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# For each loop works, but iterator does not

Write a method `counts` that accepts a `List` of integers and a `Set` of integers as parameters, and returns a map from each value in the set to the number of occurrences of that value in the list.

My solution #1:

``````public static Map<Integer, Integer> counts(List<Integer> list, Set<Integer> set) {
Map<Integer, Integer> map = new TreeMap<Integer, Integer>();
Iterator<Integer> i = list.iterator();

for(Integer element : set) {
int count = 0;
for(Integer sub : list) {
if(sub == element) {
count++;
}
}
map.put(element, count);
}

return map;
}
``````

My solution #2:

``````public static Map<Integer, Integer> counts(List<Integer> list, Set<Integer> set) {
Map<Integer, Integer> map = new TreeMap<Integer, Integer>();
Iterator<Integer> i = list.iterator();

for(Integer element : set) {
int count = 0;
while(i.hasNext()) {
if(i.next() == element) {
count++;
}
}
map.put(element, count);
}

return map;
}
``````

Input:

``````list: [4, -2, 3, 9, 4, 17, 5, 29, 14, 87, 4, -2, 100]
set: [-2, 4, 29]
``````

Expected output:

``````{-2=2, 4=3, 29=1}
``````

Output for #1:

``````{-2=2, 4=3, 29=1}
``````

Output for #2:

``````{-2=0, 4=3, 29=0}
``````

The first one works, but the second one does not. Why? They are essentially the same thing, or am I missing anything? Also, would using a `for` loop work to traverse through the list? If not, why?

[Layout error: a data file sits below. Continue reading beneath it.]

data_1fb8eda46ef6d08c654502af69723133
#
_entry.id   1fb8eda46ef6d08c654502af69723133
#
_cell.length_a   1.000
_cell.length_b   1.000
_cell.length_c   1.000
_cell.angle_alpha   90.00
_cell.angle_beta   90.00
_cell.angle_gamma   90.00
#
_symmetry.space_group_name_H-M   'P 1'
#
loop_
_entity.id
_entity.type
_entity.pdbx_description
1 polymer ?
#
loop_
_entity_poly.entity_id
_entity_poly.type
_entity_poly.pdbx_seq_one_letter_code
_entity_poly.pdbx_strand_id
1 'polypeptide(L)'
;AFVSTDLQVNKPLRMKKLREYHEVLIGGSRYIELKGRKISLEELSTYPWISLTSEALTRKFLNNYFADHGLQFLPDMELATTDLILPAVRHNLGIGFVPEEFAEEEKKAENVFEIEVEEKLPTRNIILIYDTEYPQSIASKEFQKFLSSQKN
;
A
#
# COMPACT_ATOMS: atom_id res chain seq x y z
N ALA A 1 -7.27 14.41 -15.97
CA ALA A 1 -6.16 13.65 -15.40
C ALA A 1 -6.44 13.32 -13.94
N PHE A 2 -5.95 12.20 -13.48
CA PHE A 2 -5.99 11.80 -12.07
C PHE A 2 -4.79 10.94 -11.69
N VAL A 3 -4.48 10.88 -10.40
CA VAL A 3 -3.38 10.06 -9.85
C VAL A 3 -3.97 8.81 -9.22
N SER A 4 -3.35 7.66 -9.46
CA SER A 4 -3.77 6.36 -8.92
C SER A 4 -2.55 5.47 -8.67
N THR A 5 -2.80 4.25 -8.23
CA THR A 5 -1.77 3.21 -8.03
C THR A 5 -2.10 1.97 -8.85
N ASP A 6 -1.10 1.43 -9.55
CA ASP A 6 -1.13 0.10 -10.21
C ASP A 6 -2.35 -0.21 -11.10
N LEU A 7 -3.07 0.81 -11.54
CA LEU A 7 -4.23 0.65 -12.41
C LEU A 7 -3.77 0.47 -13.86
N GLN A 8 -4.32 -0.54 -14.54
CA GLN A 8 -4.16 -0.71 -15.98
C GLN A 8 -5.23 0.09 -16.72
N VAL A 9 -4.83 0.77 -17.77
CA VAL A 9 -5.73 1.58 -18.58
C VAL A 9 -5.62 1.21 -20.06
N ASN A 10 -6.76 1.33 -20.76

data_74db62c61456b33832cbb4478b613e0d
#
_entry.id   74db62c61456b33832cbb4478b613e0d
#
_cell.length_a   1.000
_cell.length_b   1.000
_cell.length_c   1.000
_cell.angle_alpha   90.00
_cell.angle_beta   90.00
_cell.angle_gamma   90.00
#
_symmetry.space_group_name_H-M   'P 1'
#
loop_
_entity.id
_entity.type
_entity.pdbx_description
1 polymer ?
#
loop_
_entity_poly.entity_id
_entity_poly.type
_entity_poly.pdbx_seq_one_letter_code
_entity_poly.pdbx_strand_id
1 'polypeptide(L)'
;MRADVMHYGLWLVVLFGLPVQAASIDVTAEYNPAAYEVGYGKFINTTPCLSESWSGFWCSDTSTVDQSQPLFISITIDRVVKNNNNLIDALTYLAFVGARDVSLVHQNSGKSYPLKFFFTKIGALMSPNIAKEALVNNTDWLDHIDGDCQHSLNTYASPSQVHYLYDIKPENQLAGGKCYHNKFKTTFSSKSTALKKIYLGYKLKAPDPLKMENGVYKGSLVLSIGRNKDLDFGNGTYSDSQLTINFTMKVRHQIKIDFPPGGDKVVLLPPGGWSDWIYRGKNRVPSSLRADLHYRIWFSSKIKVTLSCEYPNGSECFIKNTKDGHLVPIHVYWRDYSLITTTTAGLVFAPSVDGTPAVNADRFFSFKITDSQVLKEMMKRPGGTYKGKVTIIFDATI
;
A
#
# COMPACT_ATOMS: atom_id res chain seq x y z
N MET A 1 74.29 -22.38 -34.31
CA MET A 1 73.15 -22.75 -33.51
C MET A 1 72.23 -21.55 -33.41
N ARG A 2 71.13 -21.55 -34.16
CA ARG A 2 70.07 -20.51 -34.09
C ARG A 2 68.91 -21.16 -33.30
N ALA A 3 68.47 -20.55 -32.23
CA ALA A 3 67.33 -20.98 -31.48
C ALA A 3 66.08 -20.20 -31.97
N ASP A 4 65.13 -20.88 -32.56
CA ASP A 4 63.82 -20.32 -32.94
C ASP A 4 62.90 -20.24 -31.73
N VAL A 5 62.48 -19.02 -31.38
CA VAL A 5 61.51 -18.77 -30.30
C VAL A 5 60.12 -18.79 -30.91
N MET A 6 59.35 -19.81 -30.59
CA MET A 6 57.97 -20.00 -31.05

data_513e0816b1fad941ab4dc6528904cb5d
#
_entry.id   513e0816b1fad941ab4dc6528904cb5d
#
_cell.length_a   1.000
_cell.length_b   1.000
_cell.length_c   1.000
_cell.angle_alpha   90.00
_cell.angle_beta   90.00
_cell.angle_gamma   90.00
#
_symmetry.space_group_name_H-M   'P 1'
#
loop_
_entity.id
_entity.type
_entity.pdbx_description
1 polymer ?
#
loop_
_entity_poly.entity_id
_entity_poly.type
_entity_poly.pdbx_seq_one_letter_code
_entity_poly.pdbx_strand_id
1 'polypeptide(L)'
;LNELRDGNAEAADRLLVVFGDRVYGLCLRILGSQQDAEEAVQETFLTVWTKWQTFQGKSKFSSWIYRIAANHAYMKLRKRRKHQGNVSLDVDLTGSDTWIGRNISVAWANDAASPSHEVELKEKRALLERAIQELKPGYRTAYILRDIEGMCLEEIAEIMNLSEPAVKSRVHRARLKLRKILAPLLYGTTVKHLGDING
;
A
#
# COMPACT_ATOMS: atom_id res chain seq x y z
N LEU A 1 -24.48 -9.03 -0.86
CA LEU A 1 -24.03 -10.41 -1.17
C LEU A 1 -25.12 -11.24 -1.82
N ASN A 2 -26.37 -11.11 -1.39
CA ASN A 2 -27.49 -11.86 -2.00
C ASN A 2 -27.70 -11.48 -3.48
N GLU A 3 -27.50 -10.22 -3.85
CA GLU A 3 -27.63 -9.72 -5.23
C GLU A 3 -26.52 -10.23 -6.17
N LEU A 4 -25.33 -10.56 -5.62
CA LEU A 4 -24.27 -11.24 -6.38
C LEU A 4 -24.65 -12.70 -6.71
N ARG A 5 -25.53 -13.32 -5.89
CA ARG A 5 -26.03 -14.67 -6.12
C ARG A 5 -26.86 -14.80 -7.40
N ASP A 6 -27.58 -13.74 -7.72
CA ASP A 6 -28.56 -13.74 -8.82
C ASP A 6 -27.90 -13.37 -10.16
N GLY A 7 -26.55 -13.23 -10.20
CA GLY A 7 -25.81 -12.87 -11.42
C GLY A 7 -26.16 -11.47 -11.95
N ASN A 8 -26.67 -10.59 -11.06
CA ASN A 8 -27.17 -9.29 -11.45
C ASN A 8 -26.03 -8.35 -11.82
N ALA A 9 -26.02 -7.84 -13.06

-
What do the different methods do or not do, what is your expected output? – Serdalis Feb 6 '13 at 1:23
Are you sure you want to compare by reference? – nhahtdh Feb 6 '13 at 1:25
In one case your iterator is impicitly declared inside the outer loop, in the other case it is explicitly declared outside... – assylias Feb 6 '13 at 1:28
Doesn't answer your question but there's a better way to do it: Iterate through the List and for each element in the list you update your map if the set contains that element. (You would have to check for `null` values, or initialize your `Map` with `for( Integer i : set ) map.put( i, 0 );` – Danyel Feb 6 '13 at 1:43
@Danyel Thanks for the suggestion, but I fail to understand how/why this solution is better? – user2027425 Feb 6 '13 at 1:47

You forget to reset the iterator after each loop, try the following:

``````for(Integer element : set) {
int count = 0;
i = list.iterator(); // resets the iterator to the first element.
while(i.hasNext()) {
if(i.next() == element) {
count++;
}
} // by the end of this loop the iterator has no next elements, need to reset.
map.put(element, count);
}
``````
-
+1 Confirmed to be working when this change is made. – Eric Feb 6 '13 at 1:30